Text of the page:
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Battling Negative Self-Talk and Consequences of Trauma as a Mental Health Professional

In this blog post, Charis Lee opens up about how her lived experience with panic disorder, generalized anxiety disorder (GAD) and post traumatic stress disorder (PTSD) has affected her journey working as a mental health professional. 

This post is part of a series dedicated to sharing personal stories, journeys, and insights about mental health and anxiety from members of our community.

The Words That Shaped Me

When I was 9 years old, my grade 4 class was asked to share what we wanted to be when we grew up. When it was my turn, I exclaimed with excitement and confidence that I wanted to be a psychologist. 

I wasn’t the strongest student, especially at this age. Easily distracted, I found throwing my necklace at classmates to be far more enticing than getting good grades. I never saw an issue with who I was, until a teacher pulled me aside to discuss a failed math test and told me I’d have to work a lot harder if I wanted to be a psychologist. 

I know he didn’t mean any harm. He just wanted me to understand that being a psychologist would require me to work much harder. But his words left a mark on me and contributed to negative self-talk habits that would take years to undo.  

Experiencing Trauma

I have always been interested in the darkest areas of mental health. I grew up watching crime shows way too young, thanks dad, sorry mum. It sparked my interest in what drives people to do some of the awful things they do, and assured me that I was more-than-aware of the dangers that other people posed to me as a woman. My mother always made sure my younger sister and I were safe. We had code words, safety plans, dead-bolts and were never out of sight. I always felt safe and prepared.

In 2014, I spent a weekend visiting a friend at university to attend a Halloween party. I always made sure I brought my own beverage, to avoid having to drink whatever exposed and vulnerable drink the party was providing. It was smart, it was safe. I texted my mom my location, and we were off to the party.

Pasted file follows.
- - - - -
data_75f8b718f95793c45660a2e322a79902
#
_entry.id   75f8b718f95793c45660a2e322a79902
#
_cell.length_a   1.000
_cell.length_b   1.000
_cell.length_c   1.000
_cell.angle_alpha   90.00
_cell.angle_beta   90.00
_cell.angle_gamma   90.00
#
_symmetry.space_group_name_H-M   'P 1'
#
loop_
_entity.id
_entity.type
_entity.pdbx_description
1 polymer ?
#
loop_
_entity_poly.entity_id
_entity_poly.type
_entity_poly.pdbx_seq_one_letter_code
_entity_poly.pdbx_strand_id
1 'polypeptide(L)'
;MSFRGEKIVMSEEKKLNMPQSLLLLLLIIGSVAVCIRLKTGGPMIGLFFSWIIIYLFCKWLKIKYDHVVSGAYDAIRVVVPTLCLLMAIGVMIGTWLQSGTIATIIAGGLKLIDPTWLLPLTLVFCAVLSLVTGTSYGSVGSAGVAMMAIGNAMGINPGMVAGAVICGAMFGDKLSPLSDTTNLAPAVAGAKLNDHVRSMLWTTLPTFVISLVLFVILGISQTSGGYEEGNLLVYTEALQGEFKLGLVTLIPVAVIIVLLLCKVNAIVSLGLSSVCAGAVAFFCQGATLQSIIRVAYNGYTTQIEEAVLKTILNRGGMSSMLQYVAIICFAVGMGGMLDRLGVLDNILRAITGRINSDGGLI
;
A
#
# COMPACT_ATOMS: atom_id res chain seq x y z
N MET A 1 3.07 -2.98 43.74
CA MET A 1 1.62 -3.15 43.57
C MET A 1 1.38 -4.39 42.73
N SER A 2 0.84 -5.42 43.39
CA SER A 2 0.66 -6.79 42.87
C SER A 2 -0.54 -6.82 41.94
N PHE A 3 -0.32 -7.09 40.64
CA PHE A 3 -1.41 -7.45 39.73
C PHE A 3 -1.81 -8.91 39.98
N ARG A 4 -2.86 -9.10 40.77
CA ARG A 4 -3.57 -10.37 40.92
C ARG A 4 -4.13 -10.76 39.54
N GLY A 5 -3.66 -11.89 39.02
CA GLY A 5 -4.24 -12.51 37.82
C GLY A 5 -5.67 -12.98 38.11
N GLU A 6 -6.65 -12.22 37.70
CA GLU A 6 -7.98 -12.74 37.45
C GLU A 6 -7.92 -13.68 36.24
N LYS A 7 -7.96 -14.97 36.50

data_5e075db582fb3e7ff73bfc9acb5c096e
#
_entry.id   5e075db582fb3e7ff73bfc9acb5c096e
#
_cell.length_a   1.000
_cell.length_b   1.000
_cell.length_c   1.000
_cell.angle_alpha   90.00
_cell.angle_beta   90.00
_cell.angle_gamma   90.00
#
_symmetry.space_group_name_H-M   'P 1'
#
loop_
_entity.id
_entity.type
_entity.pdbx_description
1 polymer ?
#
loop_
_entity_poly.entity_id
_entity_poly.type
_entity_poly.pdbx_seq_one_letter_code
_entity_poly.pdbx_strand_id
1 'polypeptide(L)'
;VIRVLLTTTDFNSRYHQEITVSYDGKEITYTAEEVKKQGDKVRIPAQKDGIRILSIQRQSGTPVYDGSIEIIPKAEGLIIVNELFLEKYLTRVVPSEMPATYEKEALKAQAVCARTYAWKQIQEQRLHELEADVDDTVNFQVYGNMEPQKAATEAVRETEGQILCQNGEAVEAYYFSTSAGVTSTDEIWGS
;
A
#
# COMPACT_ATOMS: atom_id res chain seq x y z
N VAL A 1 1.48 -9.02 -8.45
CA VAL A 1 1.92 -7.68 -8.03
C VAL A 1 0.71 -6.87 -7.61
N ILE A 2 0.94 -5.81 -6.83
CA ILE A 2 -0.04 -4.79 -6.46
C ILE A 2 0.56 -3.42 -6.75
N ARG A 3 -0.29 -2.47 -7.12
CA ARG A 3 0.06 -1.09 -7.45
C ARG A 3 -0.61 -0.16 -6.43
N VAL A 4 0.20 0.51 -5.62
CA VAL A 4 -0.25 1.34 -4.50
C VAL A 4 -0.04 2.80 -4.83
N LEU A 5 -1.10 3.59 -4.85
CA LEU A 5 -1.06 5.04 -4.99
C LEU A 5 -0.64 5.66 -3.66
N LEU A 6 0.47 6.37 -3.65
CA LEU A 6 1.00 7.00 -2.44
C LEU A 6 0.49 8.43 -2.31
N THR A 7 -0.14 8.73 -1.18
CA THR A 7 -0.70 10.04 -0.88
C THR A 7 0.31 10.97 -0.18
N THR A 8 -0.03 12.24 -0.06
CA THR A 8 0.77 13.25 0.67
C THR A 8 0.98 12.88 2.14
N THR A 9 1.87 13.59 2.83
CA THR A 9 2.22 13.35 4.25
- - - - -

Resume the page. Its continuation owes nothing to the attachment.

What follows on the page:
After that night, I was hit with the unfortunate reality that it doesn’t matter how “smart”, “safe” or “prepared” you think you are. Bad things happen to good people all the time, and on that night, that person happened to be me. That night I experienced sexual violence. I pretended it never happened, and avoided talking about it, unaware of the effects bottling it up would have on me long-term. 

My First Panic Attack

In 2017, I was accepted into a program that would allow me to achieve my goal of working in mental health. I worked so hard to get in and was one of the 28 chosen in an applicant list of over 200. For a moment, I finally felt like I was smart enough. 

That was until I received my grades from our first round of midterms: A, A, A, A+, D. I got a D. It was then that my negative self-talk came out to play. “You’re so stupid. People don’t actually like you. They know how stupid you are. How could anyone respect someone so stupid.”

I froze in class, holding my exam. I felt defeated, stupid and empty. Once I got home, I went under my desk and experienced the first of many panic attacks. I thought my body was dying, I thought my heart was going to explode, I felt as if I would run out of air and that I was going to die. I recognized the symptoms of a panic attack and tried to remind myself I wasn’t in any real danger. But in the moment, it’s hard to see reality for what it is. 

I’m very fortunate to have a sister who has struggled with anxiety for the majority of her life. She immediately recognized what I was going through and was able to talk me down and out of the panic attack. Although it was incredibly hard to accept help from my younger sister, I realized the importance of asking and accepting help. I didn’t need to go through this alone. 

“I’m Fine”